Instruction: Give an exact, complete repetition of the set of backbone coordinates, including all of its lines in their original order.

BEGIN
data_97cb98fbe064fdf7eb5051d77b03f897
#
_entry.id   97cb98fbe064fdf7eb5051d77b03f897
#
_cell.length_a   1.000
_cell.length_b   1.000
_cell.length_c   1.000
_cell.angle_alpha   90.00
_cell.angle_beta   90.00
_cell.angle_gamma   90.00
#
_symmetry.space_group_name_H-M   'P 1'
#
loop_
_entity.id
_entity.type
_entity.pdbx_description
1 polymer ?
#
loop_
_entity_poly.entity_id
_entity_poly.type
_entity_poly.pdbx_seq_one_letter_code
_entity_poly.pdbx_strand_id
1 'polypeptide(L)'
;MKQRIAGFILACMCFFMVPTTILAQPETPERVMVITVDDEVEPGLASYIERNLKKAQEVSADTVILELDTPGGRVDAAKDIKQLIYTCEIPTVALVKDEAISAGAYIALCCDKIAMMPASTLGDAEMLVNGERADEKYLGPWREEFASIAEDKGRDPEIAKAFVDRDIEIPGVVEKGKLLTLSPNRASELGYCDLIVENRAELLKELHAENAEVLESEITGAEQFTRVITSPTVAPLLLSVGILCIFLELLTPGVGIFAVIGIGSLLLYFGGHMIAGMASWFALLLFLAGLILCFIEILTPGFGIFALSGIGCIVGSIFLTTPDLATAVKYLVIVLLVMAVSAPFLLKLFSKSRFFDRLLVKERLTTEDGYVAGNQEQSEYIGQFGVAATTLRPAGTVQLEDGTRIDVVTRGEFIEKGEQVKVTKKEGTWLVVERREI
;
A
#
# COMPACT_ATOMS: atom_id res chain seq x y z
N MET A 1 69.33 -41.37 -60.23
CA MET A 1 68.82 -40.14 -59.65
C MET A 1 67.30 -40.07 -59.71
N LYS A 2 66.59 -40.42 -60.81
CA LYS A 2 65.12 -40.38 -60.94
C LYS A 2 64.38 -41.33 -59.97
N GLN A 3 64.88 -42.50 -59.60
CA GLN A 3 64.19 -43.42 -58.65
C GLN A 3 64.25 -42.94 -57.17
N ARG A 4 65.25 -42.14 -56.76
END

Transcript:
data_97cb98fbe064fdf7eb5051d77b03f897
#
_entry.id   97cb98fbe064fdf7eb5051d77b03f897
#
_cell.length_a   1.000
_cell.length_b   1.000
_cell.length_c   1.000
_cell.angle_alpha   90.00
_cell.angle_beta   90.00
_cell.angle_gamma   90.00
#
_symmetry.space_group_name_H-M   'P 1'
#
loop_
_entity.id
_entity.type
_entity.pdbx_description
1 polymer ?
#
loop_
_entity_poly.entity_id
_entity_poly.type
_entity_poly.pdbx_seq_one_letter_code
_entity_poly.pdbx_strand_id
1 'polypeptide(L)'
;MKQRIAGFILACMCFFMVPTTILAQPETPERVMVITVDDEVEPGLASYIERNLKKAQEVSADTVILELDTPGGRVDAAKDIKQLIYTCEIPTVALVKDEAISAGAYIALCCDKIAMMPASTLGDAEMLVNGERADEKYLGPWREEFASIAEDKGRDPEIAKAFVDRDIEIPGVVEKGKLLTLSPNRASELGYCDLIVENRAELLKELHAENAEVLESEITGAEQFTRVITSPTVAPLLLSVGILCIFLELLTPGVGIFAVIGIGSLLLYFGGHMIAGMASWFALLLFLAGLILCFIEILTPGFGIFALSGIGCIVGSIFLTTPDLATAVKYLVIVLLVMAVSAPFLLKLFSKSRFFDRLLVKERLTTEDGYVAGNQEQSEYIGQFGVAATTLRPAGTVQLEDGTRIDVVTRGEFIEKGEQVKVTKKEGTWLVVERREI
;
A
#
# COMPACT_ATOMS: atom_id res chain seq x y z
N MET A 1 69.33 -41.37 -60.23
CA MET A 1 68.82 -40.14 -59.65
C MET A 1 67.30 -40.07 -59.71
N LYS A 2 66.59 -40.42 -60.81
CA LYS A 2 65.12 -40.38 -60.94
C LYS A 2 64.38 -41.33 -59.97
N GLN A 3 64.88 -42.50 -59.60
CA GLN A 3 64.19 -43.42 -58.65
C GLN A 3 64.25 -42.94 -57.17
N ARG A 4 65.25 -42.14 -56.76